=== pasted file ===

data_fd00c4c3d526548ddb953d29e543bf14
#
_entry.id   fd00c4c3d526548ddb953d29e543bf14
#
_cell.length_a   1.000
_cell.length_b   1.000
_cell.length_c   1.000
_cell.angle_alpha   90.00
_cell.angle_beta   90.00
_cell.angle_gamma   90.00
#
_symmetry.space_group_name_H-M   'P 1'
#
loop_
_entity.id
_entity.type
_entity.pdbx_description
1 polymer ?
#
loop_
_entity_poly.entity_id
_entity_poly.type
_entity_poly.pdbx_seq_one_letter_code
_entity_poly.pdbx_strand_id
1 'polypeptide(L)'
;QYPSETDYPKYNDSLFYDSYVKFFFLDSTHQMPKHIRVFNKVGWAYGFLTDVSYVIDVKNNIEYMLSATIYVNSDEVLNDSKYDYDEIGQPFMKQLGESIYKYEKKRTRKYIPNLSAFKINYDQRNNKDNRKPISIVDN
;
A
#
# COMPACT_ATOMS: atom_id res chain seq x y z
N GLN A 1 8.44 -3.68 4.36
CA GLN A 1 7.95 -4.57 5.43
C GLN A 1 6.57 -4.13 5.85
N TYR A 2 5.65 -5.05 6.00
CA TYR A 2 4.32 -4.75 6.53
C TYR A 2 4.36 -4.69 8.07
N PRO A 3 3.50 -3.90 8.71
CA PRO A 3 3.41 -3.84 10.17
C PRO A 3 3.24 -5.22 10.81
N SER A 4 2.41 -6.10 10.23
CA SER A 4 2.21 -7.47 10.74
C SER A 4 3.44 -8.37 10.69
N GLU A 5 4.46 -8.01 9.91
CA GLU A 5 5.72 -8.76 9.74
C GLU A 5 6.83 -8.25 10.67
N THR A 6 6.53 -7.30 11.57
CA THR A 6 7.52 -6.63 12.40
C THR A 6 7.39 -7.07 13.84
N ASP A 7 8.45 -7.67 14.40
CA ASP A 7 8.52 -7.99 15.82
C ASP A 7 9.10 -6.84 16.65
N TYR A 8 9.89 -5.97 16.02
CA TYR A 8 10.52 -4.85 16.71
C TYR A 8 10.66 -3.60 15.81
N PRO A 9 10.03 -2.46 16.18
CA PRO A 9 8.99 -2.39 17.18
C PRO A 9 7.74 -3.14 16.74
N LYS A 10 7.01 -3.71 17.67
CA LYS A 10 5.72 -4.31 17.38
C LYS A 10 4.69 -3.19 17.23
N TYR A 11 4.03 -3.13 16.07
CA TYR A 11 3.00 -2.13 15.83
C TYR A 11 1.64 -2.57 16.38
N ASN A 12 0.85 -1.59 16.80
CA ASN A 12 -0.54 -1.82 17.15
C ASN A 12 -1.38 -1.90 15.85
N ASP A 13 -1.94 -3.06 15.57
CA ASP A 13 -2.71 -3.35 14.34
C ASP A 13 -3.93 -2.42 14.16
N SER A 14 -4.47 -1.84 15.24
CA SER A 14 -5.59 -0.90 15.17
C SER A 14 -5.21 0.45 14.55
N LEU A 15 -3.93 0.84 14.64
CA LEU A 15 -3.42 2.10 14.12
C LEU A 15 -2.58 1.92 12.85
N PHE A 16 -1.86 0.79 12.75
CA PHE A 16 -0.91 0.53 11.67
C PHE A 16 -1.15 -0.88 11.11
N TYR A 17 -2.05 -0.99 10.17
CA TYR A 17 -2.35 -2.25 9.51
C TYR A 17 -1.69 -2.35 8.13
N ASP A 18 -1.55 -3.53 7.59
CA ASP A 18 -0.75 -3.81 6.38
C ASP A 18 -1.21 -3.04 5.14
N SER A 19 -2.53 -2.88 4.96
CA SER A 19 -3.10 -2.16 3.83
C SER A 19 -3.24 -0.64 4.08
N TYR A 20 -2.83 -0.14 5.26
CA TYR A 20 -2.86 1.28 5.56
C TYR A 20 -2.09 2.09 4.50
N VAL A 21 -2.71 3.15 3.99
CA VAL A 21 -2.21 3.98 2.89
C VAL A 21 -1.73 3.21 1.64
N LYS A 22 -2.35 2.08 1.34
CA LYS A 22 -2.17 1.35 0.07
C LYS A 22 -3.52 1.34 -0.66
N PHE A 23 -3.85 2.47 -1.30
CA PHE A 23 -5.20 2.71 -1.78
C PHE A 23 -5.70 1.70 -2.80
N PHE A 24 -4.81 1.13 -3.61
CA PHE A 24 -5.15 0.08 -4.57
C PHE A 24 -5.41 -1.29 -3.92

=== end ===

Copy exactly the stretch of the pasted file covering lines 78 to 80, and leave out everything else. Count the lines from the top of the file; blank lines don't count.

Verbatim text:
C PHE A 16 -1.15 -0.88 11.11
N TYR A 17 -2.05 -0.99 10.17
CA TYR A 17 -2.35 -2.25 9.51